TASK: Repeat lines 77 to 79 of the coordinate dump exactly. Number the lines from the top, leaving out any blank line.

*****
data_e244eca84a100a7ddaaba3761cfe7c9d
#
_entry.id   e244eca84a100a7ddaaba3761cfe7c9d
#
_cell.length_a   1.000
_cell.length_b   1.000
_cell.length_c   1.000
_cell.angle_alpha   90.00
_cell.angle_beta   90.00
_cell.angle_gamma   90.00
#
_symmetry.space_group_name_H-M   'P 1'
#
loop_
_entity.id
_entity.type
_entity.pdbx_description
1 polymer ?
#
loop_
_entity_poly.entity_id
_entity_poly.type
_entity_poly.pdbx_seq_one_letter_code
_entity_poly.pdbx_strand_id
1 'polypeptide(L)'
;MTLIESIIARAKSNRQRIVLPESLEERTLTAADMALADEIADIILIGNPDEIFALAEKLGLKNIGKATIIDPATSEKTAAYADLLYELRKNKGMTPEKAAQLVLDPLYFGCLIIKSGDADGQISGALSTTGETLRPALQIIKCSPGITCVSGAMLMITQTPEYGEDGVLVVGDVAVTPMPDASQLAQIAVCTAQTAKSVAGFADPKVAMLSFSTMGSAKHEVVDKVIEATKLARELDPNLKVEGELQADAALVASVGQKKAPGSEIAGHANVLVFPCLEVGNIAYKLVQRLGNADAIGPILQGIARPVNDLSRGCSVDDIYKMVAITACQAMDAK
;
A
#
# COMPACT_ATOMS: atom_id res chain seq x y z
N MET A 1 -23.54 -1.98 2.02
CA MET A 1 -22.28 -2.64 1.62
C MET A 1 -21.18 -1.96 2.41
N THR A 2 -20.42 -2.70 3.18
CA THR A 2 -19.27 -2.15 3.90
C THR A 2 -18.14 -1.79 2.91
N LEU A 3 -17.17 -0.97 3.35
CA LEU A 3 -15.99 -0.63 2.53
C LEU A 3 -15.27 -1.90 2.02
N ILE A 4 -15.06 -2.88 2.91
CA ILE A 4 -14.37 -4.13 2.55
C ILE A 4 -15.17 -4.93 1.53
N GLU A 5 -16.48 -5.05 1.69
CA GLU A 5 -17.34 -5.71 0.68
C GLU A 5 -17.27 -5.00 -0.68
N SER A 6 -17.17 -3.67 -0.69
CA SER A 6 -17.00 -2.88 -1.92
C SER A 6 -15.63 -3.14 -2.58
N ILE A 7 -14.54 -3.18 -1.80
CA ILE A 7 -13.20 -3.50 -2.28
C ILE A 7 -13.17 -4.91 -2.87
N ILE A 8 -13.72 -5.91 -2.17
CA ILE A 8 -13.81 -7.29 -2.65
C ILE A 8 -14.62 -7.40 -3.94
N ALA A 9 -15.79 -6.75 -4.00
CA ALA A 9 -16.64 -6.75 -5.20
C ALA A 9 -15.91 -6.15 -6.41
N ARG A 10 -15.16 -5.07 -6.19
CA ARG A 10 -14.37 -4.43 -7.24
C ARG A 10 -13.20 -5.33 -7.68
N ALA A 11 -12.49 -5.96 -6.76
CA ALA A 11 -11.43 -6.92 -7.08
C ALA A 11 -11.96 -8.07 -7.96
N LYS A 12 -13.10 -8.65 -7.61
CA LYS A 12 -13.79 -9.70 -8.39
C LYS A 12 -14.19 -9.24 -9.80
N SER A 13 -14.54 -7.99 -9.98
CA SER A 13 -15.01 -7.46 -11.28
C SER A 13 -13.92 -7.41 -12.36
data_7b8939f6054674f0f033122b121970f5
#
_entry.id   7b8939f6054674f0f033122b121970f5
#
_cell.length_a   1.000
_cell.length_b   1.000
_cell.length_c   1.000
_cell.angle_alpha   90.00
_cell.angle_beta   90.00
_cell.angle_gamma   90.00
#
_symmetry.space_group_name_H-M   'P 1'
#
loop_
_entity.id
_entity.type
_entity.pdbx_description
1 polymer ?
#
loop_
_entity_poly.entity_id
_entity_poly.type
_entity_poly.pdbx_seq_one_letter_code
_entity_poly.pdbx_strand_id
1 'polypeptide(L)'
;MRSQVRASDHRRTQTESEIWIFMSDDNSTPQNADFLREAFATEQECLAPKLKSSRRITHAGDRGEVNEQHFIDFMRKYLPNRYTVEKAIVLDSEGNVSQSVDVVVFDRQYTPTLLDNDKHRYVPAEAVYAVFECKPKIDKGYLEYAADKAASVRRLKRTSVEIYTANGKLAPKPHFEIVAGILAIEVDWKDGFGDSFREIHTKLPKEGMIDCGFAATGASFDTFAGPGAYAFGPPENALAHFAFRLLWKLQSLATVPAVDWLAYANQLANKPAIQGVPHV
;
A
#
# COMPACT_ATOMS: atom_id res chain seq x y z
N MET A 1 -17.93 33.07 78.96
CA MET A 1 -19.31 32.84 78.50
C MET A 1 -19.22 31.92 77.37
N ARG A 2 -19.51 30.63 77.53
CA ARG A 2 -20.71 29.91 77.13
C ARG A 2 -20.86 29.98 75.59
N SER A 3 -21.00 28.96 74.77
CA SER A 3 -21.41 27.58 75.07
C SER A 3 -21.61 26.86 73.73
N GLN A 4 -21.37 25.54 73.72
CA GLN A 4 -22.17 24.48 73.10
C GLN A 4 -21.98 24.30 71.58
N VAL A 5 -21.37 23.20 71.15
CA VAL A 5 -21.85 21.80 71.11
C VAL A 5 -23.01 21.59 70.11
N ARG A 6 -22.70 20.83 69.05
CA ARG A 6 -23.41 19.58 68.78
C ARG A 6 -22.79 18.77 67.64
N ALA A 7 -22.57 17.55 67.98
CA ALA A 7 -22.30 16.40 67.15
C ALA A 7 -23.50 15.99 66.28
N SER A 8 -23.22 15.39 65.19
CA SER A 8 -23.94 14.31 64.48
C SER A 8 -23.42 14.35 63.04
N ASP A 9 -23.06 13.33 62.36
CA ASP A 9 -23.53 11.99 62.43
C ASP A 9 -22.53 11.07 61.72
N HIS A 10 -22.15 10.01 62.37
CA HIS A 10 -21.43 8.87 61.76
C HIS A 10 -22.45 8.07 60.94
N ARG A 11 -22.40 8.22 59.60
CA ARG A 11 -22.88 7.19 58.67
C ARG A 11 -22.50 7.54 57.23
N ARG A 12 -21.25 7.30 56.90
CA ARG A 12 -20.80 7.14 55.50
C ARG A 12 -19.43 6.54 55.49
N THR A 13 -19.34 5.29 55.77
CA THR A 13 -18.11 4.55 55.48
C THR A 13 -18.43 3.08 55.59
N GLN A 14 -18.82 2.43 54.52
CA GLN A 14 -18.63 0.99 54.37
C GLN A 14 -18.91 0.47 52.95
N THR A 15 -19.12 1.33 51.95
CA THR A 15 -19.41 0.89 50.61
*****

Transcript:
_cell.angle_alpha   90.00
_cell.angle_beta   90.00
_cell.angle_gamma   90.00